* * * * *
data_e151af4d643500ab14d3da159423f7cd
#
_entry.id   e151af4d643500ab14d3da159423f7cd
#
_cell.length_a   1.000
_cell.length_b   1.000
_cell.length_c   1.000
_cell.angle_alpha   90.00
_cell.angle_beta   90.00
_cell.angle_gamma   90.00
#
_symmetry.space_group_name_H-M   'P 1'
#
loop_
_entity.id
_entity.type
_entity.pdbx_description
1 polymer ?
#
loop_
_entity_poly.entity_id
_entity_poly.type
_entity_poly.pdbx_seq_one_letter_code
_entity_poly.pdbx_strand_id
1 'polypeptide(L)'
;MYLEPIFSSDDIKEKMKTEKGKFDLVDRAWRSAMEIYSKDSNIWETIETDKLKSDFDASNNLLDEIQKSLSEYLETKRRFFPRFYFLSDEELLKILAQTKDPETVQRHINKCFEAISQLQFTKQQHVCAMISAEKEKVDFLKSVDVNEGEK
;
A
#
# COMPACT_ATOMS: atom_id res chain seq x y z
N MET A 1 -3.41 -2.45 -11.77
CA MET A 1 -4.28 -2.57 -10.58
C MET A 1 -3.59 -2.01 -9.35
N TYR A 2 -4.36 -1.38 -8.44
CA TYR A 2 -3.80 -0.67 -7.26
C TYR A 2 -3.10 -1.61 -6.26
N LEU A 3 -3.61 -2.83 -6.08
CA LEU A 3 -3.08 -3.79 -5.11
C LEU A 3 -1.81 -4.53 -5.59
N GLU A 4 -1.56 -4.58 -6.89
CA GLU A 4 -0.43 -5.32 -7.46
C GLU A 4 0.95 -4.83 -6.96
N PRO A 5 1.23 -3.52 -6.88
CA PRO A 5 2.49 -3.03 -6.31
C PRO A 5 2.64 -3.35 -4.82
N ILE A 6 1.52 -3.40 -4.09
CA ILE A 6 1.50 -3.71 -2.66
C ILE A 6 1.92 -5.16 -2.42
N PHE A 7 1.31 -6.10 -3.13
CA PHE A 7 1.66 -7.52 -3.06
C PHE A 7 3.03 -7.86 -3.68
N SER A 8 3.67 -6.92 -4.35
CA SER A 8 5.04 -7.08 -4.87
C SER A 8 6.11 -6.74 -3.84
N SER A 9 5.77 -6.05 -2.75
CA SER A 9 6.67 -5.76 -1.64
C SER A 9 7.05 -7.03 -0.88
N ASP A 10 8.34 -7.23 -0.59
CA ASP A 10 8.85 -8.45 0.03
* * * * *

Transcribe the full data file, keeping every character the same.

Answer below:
data_e151af4d643500ab14d3da159423f7cd
#
_entry.id   e151af4d643500ab14d3da159423f7cd
#
_cell.length_a   1.000
_cell.length_b   1.000
_cell.length_c   1.000
_cell.angle_alpha   90.00
_cell.angle_beta   90.00
_cell.angle_gamma   90.00
#
_symmetry.space_group_name_H-M   'P 1'
#
loop_
_entity.id
_entity.type
_entity.pdbx_description
1 polymer ?
#
loop_
_entity_poly.entity_id
_entity_poly.type
_entity_poly.pdbx_seq_one_letter_code
_entity_poly.pdbx_strand_id
1 'polypeptide(L)'
;MYLEPIFSSDDIKEKMKTEKGKFDLVDRAWRSAMEIYSKDSNIWETIETDKLKSDFDASNNLLDEIQKSLSEYLETKRRFFPRFYFLSDEELLKILAQTKDPETVQRHINKCFEAISQLQFTKQQHVCAMISAEKEKVDFLKSVDVNEGEK
;
A
#
# COMPACT_ATOMS: atom_id res chain seq x y z
N MET A 1 -3.41 -2.45 -11.77
CA MET A 1 -4.28 -2.57 -10.58
C MET A 1 -3.59 -2.01 -9.35
N TYR A 2 -4.36 -1.38 -8.44
CA TYR A 2 -3.80 -0.67 -7.26
C TYR A 2 -3.10 -1.61 -6.26
N LEU A 3 -3.61 -2.83 -6.08
CA LEU A 3 -3.08 -3.79 -5.11
C LEU A 3 -1.81 -4.53 -5.59
N GLU A 4 -1.56 -4.58 -6.89
CA GLU A 4 -0.43 -5.32 -7.46
C GLU A 4 0.95 -4.83 -6.96
N PRO A 5 1.23 -3.52 -6.88
CA PRO A 5 2.49 -3.03 -6.31
C PRO A 5 2.64 -3.35 -4.82
N ILE A 6 1.52 -3.40 -4.09
CA ILE A 6 1.50 -3.71 -2.66
C ILE A 6 1.92 -5.16 -2.42
N PHE A 7 1.31 -6.10 -3.13
CA PHE A 7 1.66 -7.52 -3.06
C PHE A 7 3.03 -7.86 -3.68
N SER A 8 3.67 -6.92 -4.35
CA SER A 8 5.04 -7.08 -4.87
C SER A 8 6.11 -6.74 -3.84
N SER A 9 5.77 -6.05 -2.75
CA SER A 9 6.67 -5.76 -1.64
C SER A 9 7.05 -7.03 -0.88
N ASP A 10 8.34 -7.23 -0.59
CA ASP A 10 8.85 -8.45 0.03